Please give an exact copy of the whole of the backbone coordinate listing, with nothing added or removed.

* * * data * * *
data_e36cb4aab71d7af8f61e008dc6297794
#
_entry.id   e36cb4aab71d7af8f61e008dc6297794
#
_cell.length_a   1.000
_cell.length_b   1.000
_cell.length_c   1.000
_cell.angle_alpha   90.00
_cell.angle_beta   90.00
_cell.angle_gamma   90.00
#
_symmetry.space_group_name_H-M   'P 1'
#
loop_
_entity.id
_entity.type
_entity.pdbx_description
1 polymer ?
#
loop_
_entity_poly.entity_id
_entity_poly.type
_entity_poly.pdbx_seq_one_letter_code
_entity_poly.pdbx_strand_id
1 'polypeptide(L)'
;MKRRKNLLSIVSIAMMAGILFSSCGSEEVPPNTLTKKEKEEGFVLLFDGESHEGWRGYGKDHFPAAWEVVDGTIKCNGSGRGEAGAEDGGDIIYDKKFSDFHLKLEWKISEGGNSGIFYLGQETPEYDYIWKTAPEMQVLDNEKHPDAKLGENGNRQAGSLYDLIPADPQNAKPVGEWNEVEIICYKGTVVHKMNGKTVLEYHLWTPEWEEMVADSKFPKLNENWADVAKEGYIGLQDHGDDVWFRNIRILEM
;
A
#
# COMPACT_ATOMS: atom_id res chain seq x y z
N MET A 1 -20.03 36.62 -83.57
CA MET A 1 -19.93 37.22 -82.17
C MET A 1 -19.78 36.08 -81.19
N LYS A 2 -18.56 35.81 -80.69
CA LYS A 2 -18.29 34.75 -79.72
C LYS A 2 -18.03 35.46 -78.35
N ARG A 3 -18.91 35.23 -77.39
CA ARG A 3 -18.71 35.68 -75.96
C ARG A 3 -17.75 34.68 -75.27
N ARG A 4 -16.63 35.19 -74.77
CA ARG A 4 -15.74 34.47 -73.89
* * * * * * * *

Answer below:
data_e36cb4aab71d7af8f61e008dc6297794
#
_entry.id   e36cb4aab71d7af8f61e008dc6297794
#
_cell.length_a   1.000
_cell.length_b   1.000
_cell.length_c   1.000
_cell.angle_alpha   90.00
_cell.angle_beta   90.00
_cell.angle_gamma   90.00
#
_symmetry.space_group_name_H-M   'P 1'
#
loop_
_entity.id
_entity.type
_entity.pdbx_description
1 polymer ?
#
loop_
_entity_poly.entity_id
_entity_poly.type
_entity_poly.pdbx_seq_one_letter_code
_entity_poly.pdbx_strand_id
1 'polypeptide(L)'
;MKRRKNLLSIVSIAMMAGILFSSCGSEEVPPNTLTKKEKEEGFVLLFDGESHEGWRGYGKDHFPAAWEVVDGTIKCNGSGRGEAGAEDGGDIIYDKKFSDFHLKLEWKISEGGNSGIFYLGQETPEYDYIWKTAPEMQVLDNEKHPDAKLGENGNRQAGSLYDLIPADPQNAKPVGEWNEVEIICYKGTVVHKMNGKTVLEYHLWTPEWEEMVADSKFPKLNENWADVAKEGYIGLQDHGDDVWFRNIRILEM
;
A
#
# COMPACT_ATOMS: atom_id res chain seq x y z
N MET A 1 -20.03 36.62 -83.57
CA MET A 1 -19.93 37.22 -82.17
C MET A 1 -19.78 36.08 -81.19
N LYS A 2 -18.56 35.81 -80.69
CA LYS A 2 -18.29 34.75 -79.72
C LYS A 2 -18.03 35.46 -78.35
N ARG A 3 -18.91 35.23 -77.39
CA ARG A 3 -18.71 35.68 -75.96
C ARG A 3 -17.75 34.68 -75.27
N ARG A 4 -16.63 35.19 -74.77
CA ARG A 4 -15.74 34.47 -73.89